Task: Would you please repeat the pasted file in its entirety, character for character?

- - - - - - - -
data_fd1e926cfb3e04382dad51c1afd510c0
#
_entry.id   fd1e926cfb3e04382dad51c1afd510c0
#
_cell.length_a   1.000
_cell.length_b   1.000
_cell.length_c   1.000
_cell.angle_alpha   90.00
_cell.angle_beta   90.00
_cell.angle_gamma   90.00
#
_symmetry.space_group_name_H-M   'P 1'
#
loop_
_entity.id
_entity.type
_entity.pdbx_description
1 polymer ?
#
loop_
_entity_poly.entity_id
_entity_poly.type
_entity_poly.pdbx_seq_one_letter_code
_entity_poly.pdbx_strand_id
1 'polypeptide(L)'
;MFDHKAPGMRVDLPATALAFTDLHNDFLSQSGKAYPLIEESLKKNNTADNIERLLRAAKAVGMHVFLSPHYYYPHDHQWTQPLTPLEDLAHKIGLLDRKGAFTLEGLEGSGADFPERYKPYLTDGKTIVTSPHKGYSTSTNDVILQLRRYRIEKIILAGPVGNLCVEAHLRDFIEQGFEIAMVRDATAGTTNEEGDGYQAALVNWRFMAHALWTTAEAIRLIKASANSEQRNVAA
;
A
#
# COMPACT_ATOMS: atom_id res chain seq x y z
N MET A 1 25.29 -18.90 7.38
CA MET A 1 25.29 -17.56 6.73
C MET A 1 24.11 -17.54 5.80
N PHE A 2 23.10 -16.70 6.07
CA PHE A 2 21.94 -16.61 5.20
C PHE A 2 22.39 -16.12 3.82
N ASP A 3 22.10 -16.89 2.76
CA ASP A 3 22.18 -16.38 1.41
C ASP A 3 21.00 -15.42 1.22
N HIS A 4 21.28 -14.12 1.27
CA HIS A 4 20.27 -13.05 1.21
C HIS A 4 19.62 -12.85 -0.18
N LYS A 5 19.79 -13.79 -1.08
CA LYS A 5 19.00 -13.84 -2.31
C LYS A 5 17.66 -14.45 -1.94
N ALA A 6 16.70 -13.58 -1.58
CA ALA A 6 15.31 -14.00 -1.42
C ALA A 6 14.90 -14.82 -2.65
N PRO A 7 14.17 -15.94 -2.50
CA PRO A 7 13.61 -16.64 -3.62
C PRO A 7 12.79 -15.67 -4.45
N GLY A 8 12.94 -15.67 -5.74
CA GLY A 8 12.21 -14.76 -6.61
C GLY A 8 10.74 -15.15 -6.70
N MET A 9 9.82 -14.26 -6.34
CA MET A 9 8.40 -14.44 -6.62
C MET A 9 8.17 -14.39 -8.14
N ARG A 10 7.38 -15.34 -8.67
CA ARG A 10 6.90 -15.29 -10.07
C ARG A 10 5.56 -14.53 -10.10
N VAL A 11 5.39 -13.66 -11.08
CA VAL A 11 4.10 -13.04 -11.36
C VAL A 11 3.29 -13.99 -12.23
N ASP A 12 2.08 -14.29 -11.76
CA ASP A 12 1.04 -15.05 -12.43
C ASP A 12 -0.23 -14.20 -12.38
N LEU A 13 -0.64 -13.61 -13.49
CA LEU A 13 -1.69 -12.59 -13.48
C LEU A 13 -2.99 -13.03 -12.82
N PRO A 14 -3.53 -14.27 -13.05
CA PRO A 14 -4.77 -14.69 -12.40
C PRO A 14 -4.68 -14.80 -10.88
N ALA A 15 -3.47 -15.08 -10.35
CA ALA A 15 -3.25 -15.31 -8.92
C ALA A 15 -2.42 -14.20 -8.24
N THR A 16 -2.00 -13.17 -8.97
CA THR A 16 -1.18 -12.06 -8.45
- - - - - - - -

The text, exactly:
data_fd1e926cfb3e04382dad51c1afd510c0
#
_entry.id   fd1e926cfb3e04382dad51c1afd510c0
#
_cell.length_a   1.000
_cell.length_b   1.000
_cell.length_c   1.000
_cell.angle_alpha   90.00
_cell.angle_beta   90.00
_cell.angle_gamma   90.00
#
_symmetry.space_group_name_H-M   'P 1'
#
loop_
_entity.id
_entity.type
_entity.pdbx_description
1 polymer ?
#
loop_
_entity_poly.entity_id
_entity_poly.type
_entity_poly.pdbx_seq_one_letter_code
_entity_poly.pdbx_strand_id
1 'polypeptide(L)'
;MFDHKAPGMRVDLPATALAFTDLHNDFLSQSGKAYPLIEESLKKNNTADNIERLLRAAKAVGMHVFLSPHYYYPHDHQWTQPLTPLEDLAHKIGLLDRKGAFTLEGLEGSGADFPERYKPYLTDGKTIVTSPHKGYSTSTNDVILQLRRYRIEKIILAGPVGNLCVEAHLRDFIEQGFEIAMVRDATAGTTNEEGDGYQAALVNWRFMAHALWTTAEAIRLIKASANSEQRNVAA
;
A
#
# COMPACT_ATOMS: atom_id res chain seq x y z
N MET A 1 25.29 -18.90 7.38
CA MET A 1 25.29 -17.56 6.73
C MET A 1 24.11 -17.54 5.80
N PHE A 2 23.10 -16.70 6.07
CA PHE A 2 21.94 -16.61 5.20
C PHE A 2 22.39 -16.12 3.82
N ASP A 3 22.10 -16.89 2.76
CA ASP A 3 22.18 -16.38 1.41
C ASP A 3 21.00 -15.42 1.22
N HIS A 4 21.28 -14.12 1.27
CA HIS A 4 20.27 -13.05 1.21
C HIS A 4 19.62 -12.85 -0.18
N LYS A 5 19.79 -13.79 -1.08
CA LYS A 5 19.00 -13.84 -2.31
C LYS A 5 17.66 -14.45 -1.94
N ALA A 6 16.70 -13.58 -1.58
CA ALA A 6 15.31 -14.00 -1.42
C ALA A 6 14.90 -14.82 -2.65
N PRO A 7 14.17 -15.94 -2.50
CA PRO A 7 13.61 -16.64 -3.62
C PRO A 7 12.79 -15.67 -4.45
N GLY A 8 12.94 -15.67 -5.74
CA GLY A 8 12.21 -14.76 -6.61
C GLY A 8 10.74 -15.15 -6.70
N MET A 9 9.82 -14.26 -6.34
CA MET A 9 8.40 -14.44 -6.62
C MET A 9 8.17 -14.39 -8.14
N ARG A 10 7.38 -15.34 -8.67
CA ARG A 10 6.90 -15.29 -10.07
C ARG A 10 5.56 -14.53 -10.10
N VAL A 11 5.39 -13.66 -11.08
CA VAL A 11 4.10 -13.04 -11.36
C VAL A 11 3.29 -13.99 -12.23
N ASP A 12 2.08 -14.29 -11.76
CA ASP A 12 1.04 -15.05 -12.43
C ASP A 12 -0.23 -14.20 -12.38
N LEU A 13 -0.64 -13.61 -13.49
CA LEU A 13 -1.69 -12.59 -13.48
C LEU A 13 -2.99 -13.03 -12.82
N PRO A 14 -3.53 -14.27 -13.05
CA PRO A 14 -4.77 -14.69 -12.40
C PRO A 14 -4.68 -14.80 -10.88
N ALA A 15 -3.47 -15.08 -10.35
CA ALA A 15 -3.25 -15.31 -8.92
C ALA A 15 -2.42 -14.20 -8.24
N THR A 16 -2.00 -13.17 -8.97
CA THR A 16 -1.18 -12.06 -8.45